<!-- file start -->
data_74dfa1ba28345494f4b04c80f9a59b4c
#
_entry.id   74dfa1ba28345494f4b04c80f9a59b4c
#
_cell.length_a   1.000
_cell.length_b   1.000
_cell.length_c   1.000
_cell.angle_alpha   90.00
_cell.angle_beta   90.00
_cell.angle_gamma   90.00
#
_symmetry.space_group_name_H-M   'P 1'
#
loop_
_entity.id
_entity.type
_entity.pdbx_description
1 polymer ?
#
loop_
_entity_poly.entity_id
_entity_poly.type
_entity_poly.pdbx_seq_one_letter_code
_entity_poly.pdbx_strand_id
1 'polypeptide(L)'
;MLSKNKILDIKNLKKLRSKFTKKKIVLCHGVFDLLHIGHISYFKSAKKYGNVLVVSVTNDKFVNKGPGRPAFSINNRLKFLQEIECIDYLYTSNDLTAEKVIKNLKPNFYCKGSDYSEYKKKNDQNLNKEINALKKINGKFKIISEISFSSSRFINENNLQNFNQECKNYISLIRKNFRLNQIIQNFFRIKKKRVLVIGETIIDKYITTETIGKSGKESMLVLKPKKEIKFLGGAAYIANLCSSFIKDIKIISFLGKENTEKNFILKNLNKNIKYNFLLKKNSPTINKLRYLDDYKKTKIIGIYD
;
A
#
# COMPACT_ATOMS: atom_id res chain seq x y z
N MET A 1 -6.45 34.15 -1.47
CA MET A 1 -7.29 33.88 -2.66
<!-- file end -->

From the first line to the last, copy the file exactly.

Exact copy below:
data_74dfa1ba28345494f4b04c80f9a59b4c
#
_entry.id   74dfa1ba28345494f4b04c80f9a59b4c
#
_cell.length_a   1.000
_cell.length_b   1.000
_cell.length_c   1.000
_cell.angle_alpha   90.00
_cell.angle_beta   90.00
_cell.angle_gamma   90.00
#
_symmetry.space_group_name_H-M   'P 1'
#
loop_
_entity.id
_entity.type
_entity.pdbx_description
1 polymer ?
#
loop_
_entity_poly.entity_id
_entity_poly.type
_entity_poly.pdbx_seq_one_letter_code
_entity_poly.pdbx_strand_id
1 'polypeptide(L)'
;MLSKNKILDIKNLKKLRSKFTKKKIVLCHGVFDLLHIGHISYFKSAKKYGNVLVVSVTNDKFVNKGPGRPAFSINNRLKFLQEIECIDYLYTSNDLTAEKVIKNLKPNFYCKGSDYSEYKKKNDQNLNKEINALKKINGKFKIISEISFSSSRFINENNLQNFNQECKNYISLIRKNFRLNQIIQNFFRIKKKRVLVIGETIIDKYITTETIGKSGKESMLVLKPKKEIKFLGGAAYIANLCSSFIKDIKIISFLGKENTEKNFILKNLNKNIKYNFLLKKNSPTINKLRYLDDYKKTKIIGIYD
;
A
#
# COMPACT_ATOMS: atom_id res chain seq x y z
N MET A 1 -6.45 34.15 -1.47
CA MET A 1 -7.29 33.88 -2.66